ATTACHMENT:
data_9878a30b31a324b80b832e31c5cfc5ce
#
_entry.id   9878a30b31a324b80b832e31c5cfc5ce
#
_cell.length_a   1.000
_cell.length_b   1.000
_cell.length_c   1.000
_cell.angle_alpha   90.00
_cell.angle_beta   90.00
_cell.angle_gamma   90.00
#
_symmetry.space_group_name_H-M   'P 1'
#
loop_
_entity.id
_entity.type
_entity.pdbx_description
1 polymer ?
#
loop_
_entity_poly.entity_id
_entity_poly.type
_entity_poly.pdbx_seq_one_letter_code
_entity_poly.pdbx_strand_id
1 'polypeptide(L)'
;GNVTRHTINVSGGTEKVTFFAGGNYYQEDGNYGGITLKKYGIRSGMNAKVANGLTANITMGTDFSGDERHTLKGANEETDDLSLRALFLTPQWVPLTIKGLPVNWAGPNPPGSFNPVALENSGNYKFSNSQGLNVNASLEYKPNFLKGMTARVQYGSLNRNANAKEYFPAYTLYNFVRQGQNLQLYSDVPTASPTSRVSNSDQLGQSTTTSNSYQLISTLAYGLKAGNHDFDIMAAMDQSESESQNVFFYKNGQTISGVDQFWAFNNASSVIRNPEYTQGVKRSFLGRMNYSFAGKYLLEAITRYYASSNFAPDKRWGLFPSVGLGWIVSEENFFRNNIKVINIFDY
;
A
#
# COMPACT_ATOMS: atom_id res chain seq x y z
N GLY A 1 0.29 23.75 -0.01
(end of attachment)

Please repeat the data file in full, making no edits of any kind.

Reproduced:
data_9878a30b31a324b80b832e31c5cfc5ce
#
_entry.id   9878a30b31a324b80b832e31c5cfc5ce
#
_cell.length_a   1.000
_cell.length_b   1.000
_cell.length_c   1.000
_cell.angle_alpha   90.00
_cell.angle_beta   90.00
_cell.angle_gamma   90.00
#
_symmetry.space_group_name_H-M   'P 1'
#
loop_
_entity.id
_entity.type
_entity.pdbx_description
1 polymer ?
#
loop_
_entity_poly.entity_id
_entity_poly.type
_entity_poly.pdbx_seq_one_letter_code
_entity_poly.pdbx_strand_id
1 'polypeptide(L)'
;GNVTRHTINVSGGTEKVTFFAGGNYYQEDGNYGGITLKKYGIRSGMNAKVANGLTANITMGTDFSGDERHTLKGANEETDDLSLRALFLTPQWVPLTIKGLPVNWAGPNPPGSFNPVALENSGNYKFSNSQGLNVNASLEYKPNFLKGMTARVQYGSLNRNANAKEYFPAYTLYNFVRQGQNLQLYSDVPTASPTSRVSNSDQLGQSTTTSNSYQLISTLAYGLKAGNHDFDIMAAMDQSESESQNVFFYKNGQTISGVDQFWAFNNASSVIRNPEYTQGVKRSFLGRMNYSFAGKYLLEAITRYYASSNFAPDKRWGLFPSVGLGWIVSEENFFRNNIKVINIFDY
;
A
#
# COMPACT_ATOMS: atom_id res chain seq x y z
N GLY A 1 0.29 23.75 -0.01